With the stock trading at a multiyear low, there are obviously a lot of "tensions." The biggest risk is how Diamond addresses the balance sheet improvement that is needed by June 18 per the forbearance agreement. Quick math suggests that Diamond needs a plan to raise approximately $100 million by mid-June. I think the market is pricing in nearly a 100% probability of a very dilutive equity offering; however, this level of pessimism seems overdone. Short interest for the stock is over 60% of the float and there are reports that share-locates are failing for new shorts. In addition, there are reports that short sellers are paying over 25% to borrow shares in order to keep their short positions on.
Despite this lopsided bearish sentiment, it is not a foregone conclusion that Diamond will issue extremely dilutive equity. The recent Pringles deal shows the immense value of branded food businesses, and Diamond has several assets it could monetize. The sell-side estimates the Kettle business alone is worth $800 million-plus, which would be more than enough to pay off all of the debt (approximately $600 million). Diamond could also look to monetize the Pop Secret business or the walnuts business; both of these segments are likely worth $200 million each, which would be enough to put the covenant issues to bed. Another option would be for Diamond to raise subordinated debt in conjunction with its lending group, relaxing the net debt/EBITDA covenant. There are also rumors floating around that KKR might be interested in taking a minority interest in the company, which could potentially be structured as a mix of equity and debt.
Even if Diamond does go the route of a straight equity raise, I think it is reasonable to assume it would be able sell shares at a decent price that is not overly dilutive to shareholders given the health and growth of the business. If we look back to the last time Diamond issued equity (March 2010, issued at $37 per share), we see it sold shares at a -4.5% discount to the prevailing stock price, which shows the company's commitment to not pricing deals at a huge discount. Furthermore, interim CEO Richard Wolford was recently granted stock options with a $21.20 strike price, which incentivizes him to protect the stock price.
I think it is reasonable to assume an equity deal could get done at $20 per share, so the downside from here is $1.28. However, once this issue is resolved I see fair value for the stock at $30, which demonstrates the asymmetric return potential. The bearish herd has effectively offered up odds of nearly 7:1 upside/downside, which is extremely compelling given the fundamental health of Diamond Foods.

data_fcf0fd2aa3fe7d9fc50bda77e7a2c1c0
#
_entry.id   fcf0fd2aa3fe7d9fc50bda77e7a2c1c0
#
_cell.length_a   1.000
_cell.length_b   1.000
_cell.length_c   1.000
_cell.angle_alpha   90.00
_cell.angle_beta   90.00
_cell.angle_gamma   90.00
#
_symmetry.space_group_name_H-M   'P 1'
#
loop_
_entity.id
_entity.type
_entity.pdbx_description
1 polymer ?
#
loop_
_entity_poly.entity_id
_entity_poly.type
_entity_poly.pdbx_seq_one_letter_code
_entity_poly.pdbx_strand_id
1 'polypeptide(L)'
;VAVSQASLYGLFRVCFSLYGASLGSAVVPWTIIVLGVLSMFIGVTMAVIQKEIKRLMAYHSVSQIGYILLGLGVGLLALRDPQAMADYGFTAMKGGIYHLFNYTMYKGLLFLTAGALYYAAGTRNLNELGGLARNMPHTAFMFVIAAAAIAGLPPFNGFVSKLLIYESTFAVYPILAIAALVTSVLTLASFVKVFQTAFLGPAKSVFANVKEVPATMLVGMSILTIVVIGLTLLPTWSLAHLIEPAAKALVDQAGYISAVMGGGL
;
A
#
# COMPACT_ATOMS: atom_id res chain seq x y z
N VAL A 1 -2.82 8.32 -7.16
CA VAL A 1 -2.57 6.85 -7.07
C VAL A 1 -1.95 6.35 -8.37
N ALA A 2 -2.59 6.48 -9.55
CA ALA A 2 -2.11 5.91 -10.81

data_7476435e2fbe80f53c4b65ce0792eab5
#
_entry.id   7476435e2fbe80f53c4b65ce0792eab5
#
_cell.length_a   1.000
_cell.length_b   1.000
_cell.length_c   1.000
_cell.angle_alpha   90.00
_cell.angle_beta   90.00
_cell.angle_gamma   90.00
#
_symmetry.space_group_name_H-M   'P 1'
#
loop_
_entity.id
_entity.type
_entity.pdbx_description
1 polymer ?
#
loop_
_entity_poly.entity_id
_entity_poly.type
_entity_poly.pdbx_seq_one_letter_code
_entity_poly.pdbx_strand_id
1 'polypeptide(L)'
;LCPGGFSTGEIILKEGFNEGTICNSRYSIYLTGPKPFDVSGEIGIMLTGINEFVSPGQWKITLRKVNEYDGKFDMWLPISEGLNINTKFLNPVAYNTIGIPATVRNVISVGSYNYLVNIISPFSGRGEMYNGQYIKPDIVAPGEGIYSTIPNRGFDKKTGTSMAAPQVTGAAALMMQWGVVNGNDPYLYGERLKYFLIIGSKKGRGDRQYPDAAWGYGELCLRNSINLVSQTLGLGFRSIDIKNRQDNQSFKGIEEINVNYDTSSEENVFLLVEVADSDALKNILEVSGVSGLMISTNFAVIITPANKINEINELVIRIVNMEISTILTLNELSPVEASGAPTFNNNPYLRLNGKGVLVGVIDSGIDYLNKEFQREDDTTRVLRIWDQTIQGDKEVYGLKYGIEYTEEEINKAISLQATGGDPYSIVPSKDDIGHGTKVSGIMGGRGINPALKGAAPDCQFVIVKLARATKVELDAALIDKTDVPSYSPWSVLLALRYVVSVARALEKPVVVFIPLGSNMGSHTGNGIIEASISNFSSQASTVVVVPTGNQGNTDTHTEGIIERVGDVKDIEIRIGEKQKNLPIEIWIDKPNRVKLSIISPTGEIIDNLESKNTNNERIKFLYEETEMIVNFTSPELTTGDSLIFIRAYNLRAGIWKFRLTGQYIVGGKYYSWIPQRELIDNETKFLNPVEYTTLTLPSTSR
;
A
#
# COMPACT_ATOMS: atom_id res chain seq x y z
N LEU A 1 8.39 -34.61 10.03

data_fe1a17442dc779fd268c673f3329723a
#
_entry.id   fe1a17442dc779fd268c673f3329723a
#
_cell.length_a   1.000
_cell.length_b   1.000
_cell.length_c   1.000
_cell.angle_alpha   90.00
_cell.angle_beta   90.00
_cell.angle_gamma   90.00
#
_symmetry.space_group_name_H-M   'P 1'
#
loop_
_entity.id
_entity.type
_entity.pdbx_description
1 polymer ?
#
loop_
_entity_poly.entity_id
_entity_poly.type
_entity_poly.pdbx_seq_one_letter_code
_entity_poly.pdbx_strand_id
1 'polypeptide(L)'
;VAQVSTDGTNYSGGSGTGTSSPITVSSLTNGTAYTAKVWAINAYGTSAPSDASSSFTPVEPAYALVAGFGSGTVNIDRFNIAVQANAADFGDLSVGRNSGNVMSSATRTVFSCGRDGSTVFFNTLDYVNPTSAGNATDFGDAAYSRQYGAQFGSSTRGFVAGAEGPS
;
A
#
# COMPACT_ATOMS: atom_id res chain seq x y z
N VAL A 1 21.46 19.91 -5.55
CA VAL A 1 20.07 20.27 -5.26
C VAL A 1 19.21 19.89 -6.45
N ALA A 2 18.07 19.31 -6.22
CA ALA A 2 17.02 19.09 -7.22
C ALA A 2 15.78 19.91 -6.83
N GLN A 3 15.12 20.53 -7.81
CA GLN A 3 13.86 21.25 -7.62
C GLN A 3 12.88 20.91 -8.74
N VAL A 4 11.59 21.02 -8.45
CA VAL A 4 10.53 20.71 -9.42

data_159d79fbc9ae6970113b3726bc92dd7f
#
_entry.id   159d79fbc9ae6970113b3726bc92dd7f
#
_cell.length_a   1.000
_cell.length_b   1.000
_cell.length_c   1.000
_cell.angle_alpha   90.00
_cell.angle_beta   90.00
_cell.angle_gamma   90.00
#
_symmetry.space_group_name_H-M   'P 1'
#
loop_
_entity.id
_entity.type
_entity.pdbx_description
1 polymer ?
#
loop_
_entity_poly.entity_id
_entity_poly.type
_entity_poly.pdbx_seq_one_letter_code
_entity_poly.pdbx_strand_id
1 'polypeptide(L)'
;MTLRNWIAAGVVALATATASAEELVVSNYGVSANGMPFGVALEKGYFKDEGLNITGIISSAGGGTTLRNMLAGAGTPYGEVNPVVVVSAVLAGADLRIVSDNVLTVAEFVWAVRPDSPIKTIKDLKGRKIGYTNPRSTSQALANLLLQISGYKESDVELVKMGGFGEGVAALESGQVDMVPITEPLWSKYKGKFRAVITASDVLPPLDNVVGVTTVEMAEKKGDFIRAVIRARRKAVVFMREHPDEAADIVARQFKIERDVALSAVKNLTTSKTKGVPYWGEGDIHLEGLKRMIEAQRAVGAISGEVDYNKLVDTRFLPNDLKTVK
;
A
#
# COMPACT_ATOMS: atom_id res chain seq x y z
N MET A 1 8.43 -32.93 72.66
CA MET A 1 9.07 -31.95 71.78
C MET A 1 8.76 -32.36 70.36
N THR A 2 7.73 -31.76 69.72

Diamond is embarking on what promises to be a very eventful several weeks, which should have numerous catalysts to re-rate the stock. The most important catalyst will be the release of the restated earnings. Current financial results will address the Nasdaq noncompliance notice and will allow Diamond to provide FY 2012 guidance, which the market is clearly hungry for. I expect the restated earnings to be released by June 11. The second most important catalyst is for Diamond to address the balance sheet (net debt covenant). As I discussed above, I think Diamond has the capacity to surprise to the upside with how it chooses to repair the balance sheet. Other potential catalysts are the appointment of a permanent CEO and CFO, and the conclusion of the DOJ/SEC investigation.
From a trading perspective, the stock has a very large short interest, which could potentially result in a squeeze should some of these positive catalysts develop. The sell side is also bearish on Diamond, which could provide fuel for the stock as sentiment improves. It is worth noting that someone put on a very large position of the June $29 call options last Friday. As we approach the mid-June deadline I see a high likelihood for some sort of short squeeze, with the potential for a much larger one once the path forward is clear.
The restated financial statements show greater accounting discrepancies than what has already been disclosed. Diamond appointed two new independent members to the board of directors in March. Both members are joining the audit committee and come from respectable backgrounds (Nigel Rees, controller of McKesson, and Alison Davis, former CFO of Barclays Global Investors). It's tough to imagine these people entering into a hopeless situation.
Another possible risk: if Diamond is forced to raise equity at a significant discount to the current stock price.